Generally on old school, we buy a raw gaming DVD at $5 for one game and play till it gets succumb but now with the same $5 we are getting access to unlimited games through cloud based subscription service.
Consider the good, that instead of a small indie developer trying to snake through the weeds of the subscription, they now have a platform to showcase their wares and with dedicated support. No more reliance on bogus micro-transactions - sometimes $100 or more for in-game currency or worse but a stable income on a platform designed to grant said developer the public eye.
Then the flip side, one where for $5 a month, people can access hundreds of games long term, essentially giving each game the value of… nothing, really. It’s the Netflix model, the same one that sunk the perceived value of movies and TV. The death of DVD or disc media is a sob story, maybe not in the sense of billion dollar media giants, but those indies who might rely on $10-$15 DVD sales at stores, now stuck with needing to be “discovered” by Netflix in hopes of finding a bargain-centric audience.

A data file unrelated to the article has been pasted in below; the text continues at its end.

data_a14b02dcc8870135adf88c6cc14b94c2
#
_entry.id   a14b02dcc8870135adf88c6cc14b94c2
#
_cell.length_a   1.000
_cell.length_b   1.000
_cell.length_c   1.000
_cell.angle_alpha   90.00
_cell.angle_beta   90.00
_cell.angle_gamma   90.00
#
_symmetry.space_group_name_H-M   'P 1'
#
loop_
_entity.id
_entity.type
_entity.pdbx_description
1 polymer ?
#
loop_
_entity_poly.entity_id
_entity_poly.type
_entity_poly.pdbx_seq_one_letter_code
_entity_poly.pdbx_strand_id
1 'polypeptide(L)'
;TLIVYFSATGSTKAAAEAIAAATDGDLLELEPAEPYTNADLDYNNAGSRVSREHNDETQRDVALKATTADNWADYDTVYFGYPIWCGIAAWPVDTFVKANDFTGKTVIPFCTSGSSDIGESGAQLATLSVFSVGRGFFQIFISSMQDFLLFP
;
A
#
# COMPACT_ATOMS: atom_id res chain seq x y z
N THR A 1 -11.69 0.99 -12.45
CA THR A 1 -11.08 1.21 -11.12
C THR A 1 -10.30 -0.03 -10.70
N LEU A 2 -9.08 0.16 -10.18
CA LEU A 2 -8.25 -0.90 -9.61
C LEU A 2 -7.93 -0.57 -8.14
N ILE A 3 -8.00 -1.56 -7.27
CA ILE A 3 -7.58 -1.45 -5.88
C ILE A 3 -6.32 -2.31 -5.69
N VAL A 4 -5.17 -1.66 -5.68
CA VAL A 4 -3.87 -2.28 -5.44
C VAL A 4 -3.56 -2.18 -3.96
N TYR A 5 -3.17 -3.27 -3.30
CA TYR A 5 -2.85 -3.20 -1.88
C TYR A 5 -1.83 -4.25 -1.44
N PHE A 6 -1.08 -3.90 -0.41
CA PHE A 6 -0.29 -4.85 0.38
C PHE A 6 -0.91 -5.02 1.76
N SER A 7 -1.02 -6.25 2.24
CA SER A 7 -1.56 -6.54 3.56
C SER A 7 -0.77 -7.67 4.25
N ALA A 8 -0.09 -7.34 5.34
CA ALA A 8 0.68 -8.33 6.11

Consider a developer interested in selling their premium game for $5 direct in a time of Apple Arcade - suddenly $5 takes on a different value to consumers. Why spend $5 on one game when hundreds wait in the Apple Arcade for the same price? It’s a dangerous path in a market that already seeks the word “free” as a litmus test to whether something is worth their time. The value add of gaming subscription doesn’t change the perception; it’s just another cheap way to play video games.
Apple Arcade isn’t the first. Things like Xbox Live Game Pass and PlayStation Now seek to undercut the $60 premium market by offering games direct through a subscription. But the final conclusion is up-to the consumers, they are the one whose going to choose which suits best for them. Hey maybe who knows, these subscription services might bygone when it replaces with better service provided in future.